Case For Shakespeare

Overview

While gaps in the biographical record for William Shakespeare continue to confound literary scholars, McCrea here concludes that he was, indeed, the playwright and poet we have always thought him to be. This literary forensics case follows the trail of evidence in the historical record and in the plays and poems themselves. It investigates the counterclaims for other authors and the suppositions that the real author of the works must have been a soldier, a scholar, a lawyer, a courtier, and a traveler to Italy. ...

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Overview

While gaps in the biographical record for William Shakespeare continue to confound literary scholars, McCrea here concludes that he was, indeed, the playwright and poet we have always thought him to be. This literary forensics case follows the trail of evidence in the historical record and in the plays and poems themselves. It investigates the counterclaims for other authors and the suppositions that the real author of the works must have been a soldier, a scholar, a lawyer, a courtier, and a traveler to Italy. In spirited and fascinating detail, McCrea carefully takes apart the case for other authors and proves the case conclusively.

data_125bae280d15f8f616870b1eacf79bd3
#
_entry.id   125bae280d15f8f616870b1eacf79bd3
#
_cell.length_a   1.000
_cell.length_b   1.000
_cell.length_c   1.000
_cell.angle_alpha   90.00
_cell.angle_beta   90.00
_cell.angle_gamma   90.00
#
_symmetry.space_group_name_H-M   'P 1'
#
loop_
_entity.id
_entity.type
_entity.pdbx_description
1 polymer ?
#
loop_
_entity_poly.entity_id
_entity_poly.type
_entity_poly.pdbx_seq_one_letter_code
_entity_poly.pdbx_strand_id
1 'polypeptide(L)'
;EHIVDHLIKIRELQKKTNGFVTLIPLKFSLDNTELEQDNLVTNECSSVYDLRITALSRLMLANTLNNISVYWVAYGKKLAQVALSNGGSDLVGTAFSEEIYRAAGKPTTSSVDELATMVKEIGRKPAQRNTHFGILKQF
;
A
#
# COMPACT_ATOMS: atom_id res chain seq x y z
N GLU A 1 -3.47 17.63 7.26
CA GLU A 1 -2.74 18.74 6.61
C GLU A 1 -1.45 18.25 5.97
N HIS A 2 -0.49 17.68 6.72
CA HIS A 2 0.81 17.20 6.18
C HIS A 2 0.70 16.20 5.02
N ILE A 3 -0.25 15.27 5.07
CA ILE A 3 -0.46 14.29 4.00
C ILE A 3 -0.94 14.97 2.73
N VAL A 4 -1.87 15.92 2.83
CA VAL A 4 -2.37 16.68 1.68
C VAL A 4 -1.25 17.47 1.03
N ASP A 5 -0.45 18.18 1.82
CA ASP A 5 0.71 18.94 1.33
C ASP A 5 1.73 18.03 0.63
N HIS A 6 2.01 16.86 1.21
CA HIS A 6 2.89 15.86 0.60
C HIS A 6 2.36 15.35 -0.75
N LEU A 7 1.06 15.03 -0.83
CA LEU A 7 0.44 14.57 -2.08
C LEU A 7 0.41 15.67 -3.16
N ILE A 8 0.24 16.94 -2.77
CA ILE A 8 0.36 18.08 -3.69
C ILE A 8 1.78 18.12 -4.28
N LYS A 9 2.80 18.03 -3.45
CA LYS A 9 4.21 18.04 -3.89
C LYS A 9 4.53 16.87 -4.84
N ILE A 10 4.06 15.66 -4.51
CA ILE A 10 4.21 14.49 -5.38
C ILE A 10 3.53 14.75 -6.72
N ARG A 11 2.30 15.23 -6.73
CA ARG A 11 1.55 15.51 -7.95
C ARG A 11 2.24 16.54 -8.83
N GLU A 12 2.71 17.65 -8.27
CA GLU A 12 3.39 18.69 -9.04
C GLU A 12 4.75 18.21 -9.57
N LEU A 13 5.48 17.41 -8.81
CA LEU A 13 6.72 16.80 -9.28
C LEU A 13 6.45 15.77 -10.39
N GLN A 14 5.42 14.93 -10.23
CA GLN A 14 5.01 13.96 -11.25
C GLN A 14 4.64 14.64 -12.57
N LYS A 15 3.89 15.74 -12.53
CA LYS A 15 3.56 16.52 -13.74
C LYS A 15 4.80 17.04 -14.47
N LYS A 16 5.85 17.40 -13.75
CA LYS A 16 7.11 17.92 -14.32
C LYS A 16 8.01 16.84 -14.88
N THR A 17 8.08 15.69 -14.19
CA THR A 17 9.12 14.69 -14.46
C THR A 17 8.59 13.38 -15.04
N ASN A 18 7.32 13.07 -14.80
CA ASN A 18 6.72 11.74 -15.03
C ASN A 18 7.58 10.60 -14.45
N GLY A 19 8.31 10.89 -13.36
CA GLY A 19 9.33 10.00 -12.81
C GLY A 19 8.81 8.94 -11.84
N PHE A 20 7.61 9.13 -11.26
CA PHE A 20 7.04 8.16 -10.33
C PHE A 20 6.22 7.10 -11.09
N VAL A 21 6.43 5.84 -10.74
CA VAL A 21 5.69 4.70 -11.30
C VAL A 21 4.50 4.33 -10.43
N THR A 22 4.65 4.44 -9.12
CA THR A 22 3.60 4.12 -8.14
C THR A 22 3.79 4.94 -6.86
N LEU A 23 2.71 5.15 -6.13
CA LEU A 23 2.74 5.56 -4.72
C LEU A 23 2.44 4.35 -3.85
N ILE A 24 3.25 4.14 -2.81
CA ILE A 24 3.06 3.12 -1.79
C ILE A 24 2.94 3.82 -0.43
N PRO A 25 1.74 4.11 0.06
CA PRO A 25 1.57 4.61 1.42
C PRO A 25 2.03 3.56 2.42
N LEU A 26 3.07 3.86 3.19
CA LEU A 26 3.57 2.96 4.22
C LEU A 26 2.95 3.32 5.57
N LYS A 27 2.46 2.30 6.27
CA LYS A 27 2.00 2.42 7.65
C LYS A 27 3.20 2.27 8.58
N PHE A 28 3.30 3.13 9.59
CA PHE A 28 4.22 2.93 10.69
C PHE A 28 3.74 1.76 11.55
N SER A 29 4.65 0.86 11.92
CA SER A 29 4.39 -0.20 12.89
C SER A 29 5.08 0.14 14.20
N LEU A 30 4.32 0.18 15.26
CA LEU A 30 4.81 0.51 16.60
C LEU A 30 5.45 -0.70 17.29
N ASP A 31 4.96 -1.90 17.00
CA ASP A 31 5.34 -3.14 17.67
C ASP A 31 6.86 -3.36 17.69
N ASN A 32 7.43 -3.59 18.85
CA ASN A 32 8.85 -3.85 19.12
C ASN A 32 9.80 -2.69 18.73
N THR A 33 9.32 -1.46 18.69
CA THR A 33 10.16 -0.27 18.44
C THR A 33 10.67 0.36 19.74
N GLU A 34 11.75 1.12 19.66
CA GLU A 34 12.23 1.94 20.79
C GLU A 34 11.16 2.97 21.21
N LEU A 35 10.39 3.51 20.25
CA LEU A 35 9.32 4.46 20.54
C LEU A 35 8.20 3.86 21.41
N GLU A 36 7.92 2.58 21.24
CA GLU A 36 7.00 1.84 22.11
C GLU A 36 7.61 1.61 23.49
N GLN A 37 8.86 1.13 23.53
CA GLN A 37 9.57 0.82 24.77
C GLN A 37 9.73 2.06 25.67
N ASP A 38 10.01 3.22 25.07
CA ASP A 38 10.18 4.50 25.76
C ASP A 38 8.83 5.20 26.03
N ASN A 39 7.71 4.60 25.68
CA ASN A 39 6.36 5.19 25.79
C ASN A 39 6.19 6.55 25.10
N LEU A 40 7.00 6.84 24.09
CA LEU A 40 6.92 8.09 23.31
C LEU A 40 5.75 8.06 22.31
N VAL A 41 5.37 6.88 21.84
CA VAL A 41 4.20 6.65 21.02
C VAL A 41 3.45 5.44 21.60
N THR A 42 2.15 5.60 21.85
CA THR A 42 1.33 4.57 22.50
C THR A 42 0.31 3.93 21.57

While gaps in the biographical record for William Shakespeare of Stratford-upon-Avon continue to confound literary scholars, McCrea here concludes that he was, indeed, the playwright and poet we have always thought him to be. This literary forensics case follows the trail of evidence in the historical record and in the plays and poems themselves. It investigates the counterclaims for other authors and the suppositions that the real author of the works must have been a soldier, a scholar, a lawyer, a courtier, and a traveler to Italy. In spirited and fascinating detail, McCrea carefully takes apart the case for other authors and proves the case conclusively.

Unlike other books that make the case for one or another candidate for the real Shakespeare, this book makes the case for the Bard of Avon even as it considers the alternative arguments for other authors and presents the evidence against them. Special attention is paid to the leading contender, Edward de Vere, the Earl of Oxford, but like other conspiracy theories, this one is put to rest through a detailed combing of the clues and a convincing presentation of the facts. In the end, readers will be reassured as to the identity of the real Shakespeare, who was, and is, the glover's son from Avon.

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Editorial Reviews

From the Publisher

"McCrea's position on the authorship question is instantly clear: he refers to those who deny that Will Shakespeare of Stratford is the author of the sonnets and plays credited to him as heretic. . . . McCrea examines all available biographical evidence about the Stratford Shakespeare. Because this evidence is scanty and does not prove or disprove Shakespeare's authorship, he supports his conclusions with ample quotes from primary materials and references to scholarly studies. Readers can judge for themselves whether to agree or disagree. . . . Recommended for all libraries needing to balance out collections about the authorship question."

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Library Journal